nmap -O host

Nmap will then proceed to use the methods shown above to try and deduce the operating system on the host (expect fragmentation handling and ICMP error message queuing). An example could look as follows:

nmap -O [enter]
Starting Nmap 4.21ALPHA4 ( http://insecure.org ) at 2007-05-31 02:03 GMT Standard Time
Interesting Ports on
Not shown: 1698 filtered ports
25/tcp open smtp
53/tcp closed domain
80/tcp open http
110/tcp open pop3
143/tcp open imap
443/tcp open https
Device type: general purpose
Running: Linux 2.4.X|2.6.X
OS details: Linux 2.4.20 - 2.4.22, Linux 2.6.10 - 2.6.11

OS detection performed. Please report any incorrect results at http://insecure.org/nmap/submit/ .
Nmap finished: 1 IP address (1 host up) scanned in 114.445 seconds

The attacker has now gained a highly accurate guess as to what operating system is being used by the target, which in this case was guessed as being Linux 2.4.20 - 2.4.22, Linux 2.6.10 - 2.6.11. This occurrence of nmap's stack fingerprint method was very accurate. However, this is only so because there was an open port. On machines which have no open ports, nmap will be a lot less reliable. It will however, still attempt to guess the operating system in use.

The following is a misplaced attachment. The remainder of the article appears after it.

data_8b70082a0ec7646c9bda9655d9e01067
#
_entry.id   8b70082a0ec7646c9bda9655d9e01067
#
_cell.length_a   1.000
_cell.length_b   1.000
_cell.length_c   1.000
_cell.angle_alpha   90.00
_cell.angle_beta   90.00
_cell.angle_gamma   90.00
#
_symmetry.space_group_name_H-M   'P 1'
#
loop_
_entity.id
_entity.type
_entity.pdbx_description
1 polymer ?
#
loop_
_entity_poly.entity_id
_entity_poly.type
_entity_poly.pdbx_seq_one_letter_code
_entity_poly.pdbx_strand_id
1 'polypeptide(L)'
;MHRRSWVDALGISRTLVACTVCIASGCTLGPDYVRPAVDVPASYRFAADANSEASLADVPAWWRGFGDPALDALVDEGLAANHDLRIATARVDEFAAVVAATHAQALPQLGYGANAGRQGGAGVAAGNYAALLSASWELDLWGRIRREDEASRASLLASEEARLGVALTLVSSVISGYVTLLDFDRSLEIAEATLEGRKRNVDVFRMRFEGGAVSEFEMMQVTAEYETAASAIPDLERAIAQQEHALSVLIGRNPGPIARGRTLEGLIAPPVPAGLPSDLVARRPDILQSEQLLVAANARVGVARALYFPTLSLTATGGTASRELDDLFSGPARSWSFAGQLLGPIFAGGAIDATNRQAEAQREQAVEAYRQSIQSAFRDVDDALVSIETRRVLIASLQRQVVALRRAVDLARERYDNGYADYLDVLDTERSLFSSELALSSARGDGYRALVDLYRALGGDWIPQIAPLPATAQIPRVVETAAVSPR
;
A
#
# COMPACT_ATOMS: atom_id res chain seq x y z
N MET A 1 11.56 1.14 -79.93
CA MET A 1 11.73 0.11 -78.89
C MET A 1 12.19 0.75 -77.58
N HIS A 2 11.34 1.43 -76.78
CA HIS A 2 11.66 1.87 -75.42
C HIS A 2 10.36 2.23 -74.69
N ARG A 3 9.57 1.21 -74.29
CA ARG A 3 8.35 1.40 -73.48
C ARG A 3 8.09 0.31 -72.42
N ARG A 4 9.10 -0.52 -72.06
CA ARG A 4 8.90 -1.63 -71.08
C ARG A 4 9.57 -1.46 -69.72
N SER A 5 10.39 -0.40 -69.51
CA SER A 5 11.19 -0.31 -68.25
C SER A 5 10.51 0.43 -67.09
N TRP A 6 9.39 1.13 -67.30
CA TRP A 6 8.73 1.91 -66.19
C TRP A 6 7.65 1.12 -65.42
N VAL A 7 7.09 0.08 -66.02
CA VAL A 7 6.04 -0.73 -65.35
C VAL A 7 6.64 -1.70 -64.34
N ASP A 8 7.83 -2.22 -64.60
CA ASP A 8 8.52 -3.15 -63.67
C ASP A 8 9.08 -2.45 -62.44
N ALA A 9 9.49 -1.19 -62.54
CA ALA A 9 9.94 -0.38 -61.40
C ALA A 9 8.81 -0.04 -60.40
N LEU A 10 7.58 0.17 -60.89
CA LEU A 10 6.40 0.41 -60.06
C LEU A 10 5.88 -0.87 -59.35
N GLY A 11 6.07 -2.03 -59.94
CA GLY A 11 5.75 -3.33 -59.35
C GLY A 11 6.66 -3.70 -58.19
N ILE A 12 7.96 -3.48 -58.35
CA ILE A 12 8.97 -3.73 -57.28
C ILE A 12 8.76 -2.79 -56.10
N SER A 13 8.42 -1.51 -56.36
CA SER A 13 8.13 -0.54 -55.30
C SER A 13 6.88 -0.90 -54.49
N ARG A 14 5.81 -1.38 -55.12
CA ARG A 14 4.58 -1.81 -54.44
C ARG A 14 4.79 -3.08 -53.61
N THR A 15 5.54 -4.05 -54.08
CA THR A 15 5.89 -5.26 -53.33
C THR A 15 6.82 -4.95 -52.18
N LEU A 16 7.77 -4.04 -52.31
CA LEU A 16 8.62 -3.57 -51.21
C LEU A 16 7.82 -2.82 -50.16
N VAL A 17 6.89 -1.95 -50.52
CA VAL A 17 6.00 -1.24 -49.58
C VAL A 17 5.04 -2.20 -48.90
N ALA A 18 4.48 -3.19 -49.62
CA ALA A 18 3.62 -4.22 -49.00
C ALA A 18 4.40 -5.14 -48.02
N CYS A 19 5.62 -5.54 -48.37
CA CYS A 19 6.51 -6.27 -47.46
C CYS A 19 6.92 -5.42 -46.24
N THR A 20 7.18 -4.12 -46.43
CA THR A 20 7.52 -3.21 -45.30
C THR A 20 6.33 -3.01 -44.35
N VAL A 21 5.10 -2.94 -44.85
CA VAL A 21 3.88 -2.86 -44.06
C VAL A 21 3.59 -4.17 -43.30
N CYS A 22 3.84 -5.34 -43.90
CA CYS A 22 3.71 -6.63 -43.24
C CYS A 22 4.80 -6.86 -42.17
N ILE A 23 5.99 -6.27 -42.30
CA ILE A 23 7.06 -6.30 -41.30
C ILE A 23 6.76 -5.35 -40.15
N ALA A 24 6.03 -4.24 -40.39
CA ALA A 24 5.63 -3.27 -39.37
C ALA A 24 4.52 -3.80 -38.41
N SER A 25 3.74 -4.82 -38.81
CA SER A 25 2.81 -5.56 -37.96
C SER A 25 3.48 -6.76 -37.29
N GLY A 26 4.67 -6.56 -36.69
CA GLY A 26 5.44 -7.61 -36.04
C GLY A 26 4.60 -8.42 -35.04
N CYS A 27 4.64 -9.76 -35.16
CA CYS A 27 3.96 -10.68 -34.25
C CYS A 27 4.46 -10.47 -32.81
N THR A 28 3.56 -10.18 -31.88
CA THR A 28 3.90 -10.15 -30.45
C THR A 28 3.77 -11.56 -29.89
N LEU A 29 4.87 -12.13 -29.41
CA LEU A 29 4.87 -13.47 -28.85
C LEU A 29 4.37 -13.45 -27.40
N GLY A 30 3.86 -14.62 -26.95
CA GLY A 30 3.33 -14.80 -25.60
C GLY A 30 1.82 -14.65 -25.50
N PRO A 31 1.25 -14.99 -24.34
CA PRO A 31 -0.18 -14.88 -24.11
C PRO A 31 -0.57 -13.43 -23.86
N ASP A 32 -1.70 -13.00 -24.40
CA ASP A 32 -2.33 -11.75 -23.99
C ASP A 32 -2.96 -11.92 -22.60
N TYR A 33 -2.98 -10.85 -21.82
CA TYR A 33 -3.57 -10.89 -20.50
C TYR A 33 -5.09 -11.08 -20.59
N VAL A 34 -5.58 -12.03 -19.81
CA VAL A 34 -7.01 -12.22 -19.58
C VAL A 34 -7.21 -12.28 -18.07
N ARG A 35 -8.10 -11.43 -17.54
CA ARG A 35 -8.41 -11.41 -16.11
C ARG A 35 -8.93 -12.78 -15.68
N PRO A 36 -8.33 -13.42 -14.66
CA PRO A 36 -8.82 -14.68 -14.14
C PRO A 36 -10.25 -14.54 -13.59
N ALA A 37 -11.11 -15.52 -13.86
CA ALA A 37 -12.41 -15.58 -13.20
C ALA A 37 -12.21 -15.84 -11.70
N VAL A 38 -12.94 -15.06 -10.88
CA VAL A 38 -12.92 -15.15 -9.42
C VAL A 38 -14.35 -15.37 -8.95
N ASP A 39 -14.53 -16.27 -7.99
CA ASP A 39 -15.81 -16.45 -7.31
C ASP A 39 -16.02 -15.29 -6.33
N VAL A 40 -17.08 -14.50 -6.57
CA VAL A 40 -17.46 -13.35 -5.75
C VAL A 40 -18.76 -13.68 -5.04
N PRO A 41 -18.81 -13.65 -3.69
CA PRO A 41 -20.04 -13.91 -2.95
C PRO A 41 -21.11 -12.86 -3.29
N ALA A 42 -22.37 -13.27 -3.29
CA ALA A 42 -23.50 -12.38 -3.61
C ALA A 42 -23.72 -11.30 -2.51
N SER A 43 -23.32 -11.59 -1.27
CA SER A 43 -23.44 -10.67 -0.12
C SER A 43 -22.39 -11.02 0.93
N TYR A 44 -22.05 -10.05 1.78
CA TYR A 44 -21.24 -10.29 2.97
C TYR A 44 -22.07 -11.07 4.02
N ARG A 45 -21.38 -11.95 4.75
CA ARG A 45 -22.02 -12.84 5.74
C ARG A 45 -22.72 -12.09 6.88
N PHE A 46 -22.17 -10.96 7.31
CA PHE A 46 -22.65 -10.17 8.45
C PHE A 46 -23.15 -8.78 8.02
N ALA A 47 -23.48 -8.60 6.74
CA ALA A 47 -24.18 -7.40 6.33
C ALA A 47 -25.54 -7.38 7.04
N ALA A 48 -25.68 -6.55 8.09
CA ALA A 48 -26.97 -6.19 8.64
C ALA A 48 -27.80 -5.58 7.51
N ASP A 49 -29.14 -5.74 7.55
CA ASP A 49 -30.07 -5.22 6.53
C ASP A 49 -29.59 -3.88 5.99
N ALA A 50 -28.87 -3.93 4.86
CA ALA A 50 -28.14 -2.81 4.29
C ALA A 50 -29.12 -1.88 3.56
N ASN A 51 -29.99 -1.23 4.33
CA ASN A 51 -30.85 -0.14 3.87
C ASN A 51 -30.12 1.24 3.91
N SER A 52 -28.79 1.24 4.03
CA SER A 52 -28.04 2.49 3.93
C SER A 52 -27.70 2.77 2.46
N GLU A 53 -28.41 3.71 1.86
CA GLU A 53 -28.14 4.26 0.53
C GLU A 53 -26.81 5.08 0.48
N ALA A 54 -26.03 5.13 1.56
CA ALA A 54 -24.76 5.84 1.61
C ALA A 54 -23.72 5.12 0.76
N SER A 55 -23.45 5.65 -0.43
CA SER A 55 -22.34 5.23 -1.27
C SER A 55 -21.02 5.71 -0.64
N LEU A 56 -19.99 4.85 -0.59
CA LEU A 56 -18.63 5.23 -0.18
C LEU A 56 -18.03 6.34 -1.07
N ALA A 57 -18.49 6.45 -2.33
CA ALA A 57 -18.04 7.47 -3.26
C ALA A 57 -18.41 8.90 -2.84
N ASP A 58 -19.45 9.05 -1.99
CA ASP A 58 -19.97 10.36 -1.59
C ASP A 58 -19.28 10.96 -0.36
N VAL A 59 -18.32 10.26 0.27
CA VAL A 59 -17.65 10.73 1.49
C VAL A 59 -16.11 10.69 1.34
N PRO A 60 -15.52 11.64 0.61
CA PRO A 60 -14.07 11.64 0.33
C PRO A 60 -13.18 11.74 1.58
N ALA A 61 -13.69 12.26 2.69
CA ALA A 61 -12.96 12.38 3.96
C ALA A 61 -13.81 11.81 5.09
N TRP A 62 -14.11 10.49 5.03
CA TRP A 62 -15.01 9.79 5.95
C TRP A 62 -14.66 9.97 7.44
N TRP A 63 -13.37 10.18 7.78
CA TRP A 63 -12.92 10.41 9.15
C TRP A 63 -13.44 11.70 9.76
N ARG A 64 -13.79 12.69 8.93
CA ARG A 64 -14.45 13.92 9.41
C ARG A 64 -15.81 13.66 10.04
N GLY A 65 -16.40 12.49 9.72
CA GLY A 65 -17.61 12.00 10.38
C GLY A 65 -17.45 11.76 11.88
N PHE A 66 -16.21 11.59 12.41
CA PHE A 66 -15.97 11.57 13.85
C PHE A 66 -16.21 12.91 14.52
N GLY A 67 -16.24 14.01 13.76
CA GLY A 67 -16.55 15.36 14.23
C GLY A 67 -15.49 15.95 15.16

Now that the attacker has an educated guess of the operating system in use, he/she can try to exploit it. The attacker will also have a much better idea of what applications will be being used on the system, and generally how secure it is (by the version).

-Passive Stack Fingerprinting

Active operating system identification, as mentioned earlier, involves sending packets to the target in order to guess the operating system in use. However, because packets are sent to the target, an intrusion detection system can quite easily figure out that the attacker is attempting an Operating system identification probe. So what can the attacker do to be more sneaky? Use passive stack fingerprinting.